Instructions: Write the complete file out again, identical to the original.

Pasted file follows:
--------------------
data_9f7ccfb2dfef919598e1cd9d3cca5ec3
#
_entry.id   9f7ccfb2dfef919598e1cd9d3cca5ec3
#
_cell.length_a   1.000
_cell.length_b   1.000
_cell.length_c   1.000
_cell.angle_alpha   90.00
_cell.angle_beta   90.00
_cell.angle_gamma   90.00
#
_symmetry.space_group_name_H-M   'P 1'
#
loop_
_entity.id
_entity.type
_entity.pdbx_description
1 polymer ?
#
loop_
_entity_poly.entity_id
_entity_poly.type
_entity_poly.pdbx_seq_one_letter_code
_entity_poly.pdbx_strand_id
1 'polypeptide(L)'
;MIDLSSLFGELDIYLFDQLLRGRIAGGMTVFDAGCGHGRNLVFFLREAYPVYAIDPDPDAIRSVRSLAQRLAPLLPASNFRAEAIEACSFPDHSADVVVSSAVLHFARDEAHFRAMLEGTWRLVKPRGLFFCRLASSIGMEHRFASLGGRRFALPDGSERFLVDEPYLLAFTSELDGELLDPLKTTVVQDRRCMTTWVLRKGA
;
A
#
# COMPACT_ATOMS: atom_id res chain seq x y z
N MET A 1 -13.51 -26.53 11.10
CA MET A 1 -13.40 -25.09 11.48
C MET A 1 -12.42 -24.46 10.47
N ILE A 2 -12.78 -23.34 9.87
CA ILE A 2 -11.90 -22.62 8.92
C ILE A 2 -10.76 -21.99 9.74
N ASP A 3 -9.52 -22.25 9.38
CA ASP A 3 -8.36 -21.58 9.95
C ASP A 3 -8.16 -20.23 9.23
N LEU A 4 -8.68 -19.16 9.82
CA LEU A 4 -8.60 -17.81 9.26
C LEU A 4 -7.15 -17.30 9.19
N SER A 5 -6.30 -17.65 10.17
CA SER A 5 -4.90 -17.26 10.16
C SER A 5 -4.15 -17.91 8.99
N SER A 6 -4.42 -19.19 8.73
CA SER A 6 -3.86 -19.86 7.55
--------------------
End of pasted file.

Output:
data_9f7ccfb2dfef919598e1cd9d3cca5ec3
#
_entry.id   9f7ccfb2dfef919598e1cd9d3cca5ec3
#
_cell.length_a   1.000
_cell.length_b   1.000
_cell.length_c   1.000
_cell.angle_alpha   90.00
_cell.angle_beta   90.00
_cell.angle_gamma   90.00
#
_symmetry.space_group_name_H-M   'P 1'
#
loop_
_entity.id
_entity.type
_entity.pdbx_description
1 polymer ?
#
loop_
_entity_poly.entity_id
_entity_poly.type
_entity_poly.pdbx_seq_one_letter_code
_entity_poly.pdbx_strand_id
1 'polypeptide(L)'
;MIDLSSLFGELDIYLFDQLLRGRIAGGMTVFDAGCGHGRNLVFFLREAYPVYAIDPDPDAIRSVRSLAQRLAPLLPASNFRAEAIEACSFPDHSADVVVSSAVLHFARDEAHFRAMLEGTWRLVKPRGLFFCRLASSIGMEHRFASLGGRRFALPDGSERFLVDEPYLLAFTSELDGELLDPLKTTVVQDRRCMTTWVLRKGA
;
A
#
# COMPACT_ATOMS: atom_id res chain seq x y z
N MET A 1 -13.51 -26.53 11.10
CA MET A 1 -13.40 -25.09 11.48
C MET A 1 -12.42 -24.46 10.47
N ILE A 2 -12.78 -23.34 9.87
CA ILE A 2 -11.90 -22.62 8.92
C ILE A 2 -10.76 -21.99 9.74
N ASP A 3 -9.52 -22.25 9.38
CA ASP A 3 -8.36 -21.58 9.95
C ASP A 3 -8.16 -20.23 9.23
N LEU A 4 -8.68 -19.16 9.82
CA LEU A 4 -8.60 -17.81 9.26
C LEU A 4 -7.15 -17.30 9.19
N SER A 5 -6.30 -17.65 10.17
CA SER A 5 -4.90 -17.26 10.16
C SER A 5 -4.15 -17.91 8.99
N SER A 6 -4.42 -19.19 8.73
CA SER A 6 -3.86 -19.86 7.55